regions or tissues whose uptake and retention can be measured directly. The
statistical foundation of a data acquisition protocol designed for dosimetry
requires an adequate number of data points and careful selection of the timing
of these points. As the number of measurements increases, the confidence in the
fit to the data and in the estimates of unknown parameters in the model is
improved. As a heuristic or general rule of thumb, at least as many data points
as the number of initially unknown variables in the mathematical curve-fitting
function(s) or in the compartmental model applied to the data set, should be
obtained. For example, each exponential term in a multiexponential
curve-fitting function requires two data points to be adequately characterised.
On the other hand, if it is known a priori that the activity retention in a
region can be accurately represented by a monoexponential function,
restrictions on sampling times are less stringent as long as enough data points
are obtained to derive the fitted function. Because of problems inherent in the
collection of patient data (e.g., patient motion, loss of specimen, etc), the
collection of data above the necessary minimum is advisable.�
The execution of a successful dosimetry study lies in the
gathering of sufficient data to characterise the radiopharmaceutical kinetics,
and in the use of those image data to identify the important source regions and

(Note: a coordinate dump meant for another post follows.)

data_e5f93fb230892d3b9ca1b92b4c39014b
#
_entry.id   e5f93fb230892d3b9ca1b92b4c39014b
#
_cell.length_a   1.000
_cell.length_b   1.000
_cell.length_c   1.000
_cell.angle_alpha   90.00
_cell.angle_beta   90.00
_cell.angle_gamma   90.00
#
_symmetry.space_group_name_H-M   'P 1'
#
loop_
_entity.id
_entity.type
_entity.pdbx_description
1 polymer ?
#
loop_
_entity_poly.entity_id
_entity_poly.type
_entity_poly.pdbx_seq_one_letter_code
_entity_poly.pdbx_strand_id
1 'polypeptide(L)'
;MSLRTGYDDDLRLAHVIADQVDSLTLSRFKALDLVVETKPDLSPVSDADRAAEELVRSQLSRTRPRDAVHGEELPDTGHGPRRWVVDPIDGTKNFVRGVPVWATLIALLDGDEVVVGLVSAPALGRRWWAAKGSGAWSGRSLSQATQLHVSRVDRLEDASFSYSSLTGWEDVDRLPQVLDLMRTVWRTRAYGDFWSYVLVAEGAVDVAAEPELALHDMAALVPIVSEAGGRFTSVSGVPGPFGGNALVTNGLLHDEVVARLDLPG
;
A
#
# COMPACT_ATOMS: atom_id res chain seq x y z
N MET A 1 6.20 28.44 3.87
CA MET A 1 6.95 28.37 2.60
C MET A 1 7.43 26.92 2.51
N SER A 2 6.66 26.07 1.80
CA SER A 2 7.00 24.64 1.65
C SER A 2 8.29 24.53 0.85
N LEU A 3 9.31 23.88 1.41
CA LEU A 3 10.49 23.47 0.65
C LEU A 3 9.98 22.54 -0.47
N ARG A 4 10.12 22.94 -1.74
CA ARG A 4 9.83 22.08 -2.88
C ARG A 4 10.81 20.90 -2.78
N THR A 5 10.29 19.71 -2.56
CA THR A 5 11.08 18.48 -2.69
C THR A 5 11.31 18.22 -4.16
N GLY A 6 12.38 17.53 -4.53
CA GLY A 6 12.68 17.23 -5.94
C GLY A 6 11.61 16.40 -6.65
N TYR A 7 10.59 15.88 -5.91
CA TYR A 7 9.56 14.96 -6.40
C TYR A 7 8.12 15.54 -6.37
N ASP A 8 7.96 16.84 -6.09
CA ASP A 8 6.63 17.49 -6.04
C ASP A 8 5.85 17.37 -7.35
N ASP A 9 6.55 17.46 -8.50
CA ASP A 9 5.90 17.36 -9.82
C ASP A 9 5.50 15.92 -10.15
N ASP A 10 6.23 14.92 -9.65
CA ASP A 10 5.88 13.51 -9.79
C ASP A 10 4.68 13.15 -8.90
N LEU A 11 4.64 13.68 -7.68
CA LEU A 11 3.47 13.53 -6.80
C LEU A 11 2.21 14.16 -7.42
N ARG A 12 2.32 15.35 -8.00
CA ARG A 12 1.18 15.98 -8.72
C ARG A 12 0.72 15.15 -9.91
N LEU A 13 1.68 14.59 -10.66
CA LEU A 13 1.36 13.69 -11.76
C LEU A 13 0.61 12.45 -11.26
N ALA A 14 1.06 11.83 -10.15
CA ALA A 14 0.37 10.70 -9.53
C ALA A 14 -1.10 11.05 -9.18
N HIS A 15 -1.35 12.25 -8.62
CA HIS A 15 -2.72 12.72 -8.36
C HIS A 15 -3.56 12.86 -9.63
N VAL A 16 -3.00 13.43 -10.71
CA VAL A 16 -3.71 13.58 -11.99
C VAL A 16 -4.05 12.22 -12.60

assign activity levels to them. To determine radiation dose, the counts seen in
the images must be converted to absolute values of activity (Bq or mCi), which
requires a known calibration factor for the camera, and collected data permit
correction of the raw images for radiation attenuation and scatter. In planar imaging,
the external conjugate view counting pair (anterior/posterior) as the most
common method used to obtain quantitative data for dosimetry. In this method,
the source activity Aj is given by the expression:
where IA and IP are the observed
counts in the anterior and posterior projections (counts/time), t is the
overall patient thickness, μe is the effective linear
attenuation coefficient, C is system calibration factor C (count
rate per unit activity), and the factor f represents a correction for the
source region attenuation coefficient (μj) and source thickness
(tj) (i.e., source self-attenuation correction). This
expression assumes that the views are perfectly collimated (i.e. they are
oriented towards each other without offset) under the model of narrow beam
geometry without significant scattered radiation effects. Corrections for scatter
are usually necessary, and a number of methods have been proposed. One
relatively straightforward correction procedure for scatter compensation
involves establishing adjacent windows on either side of the photopeak window,
with the area of the two similar adjacent windows equal to that of the
photopeak. The corrected (true) photopeak counts CT are given by the
where Cpp is the total count recorded within the
photopeak window, while CLS and CUS are the counts within
the lower and upper scatter windows, respectively. If the areas of the scatter
windows are not equal (in sum) to that of the photopeak window, then an
appropriate scaling factor (FS) should be applied. Subtraction of
the adjacent windows is assumed to compensate for the high-energy photon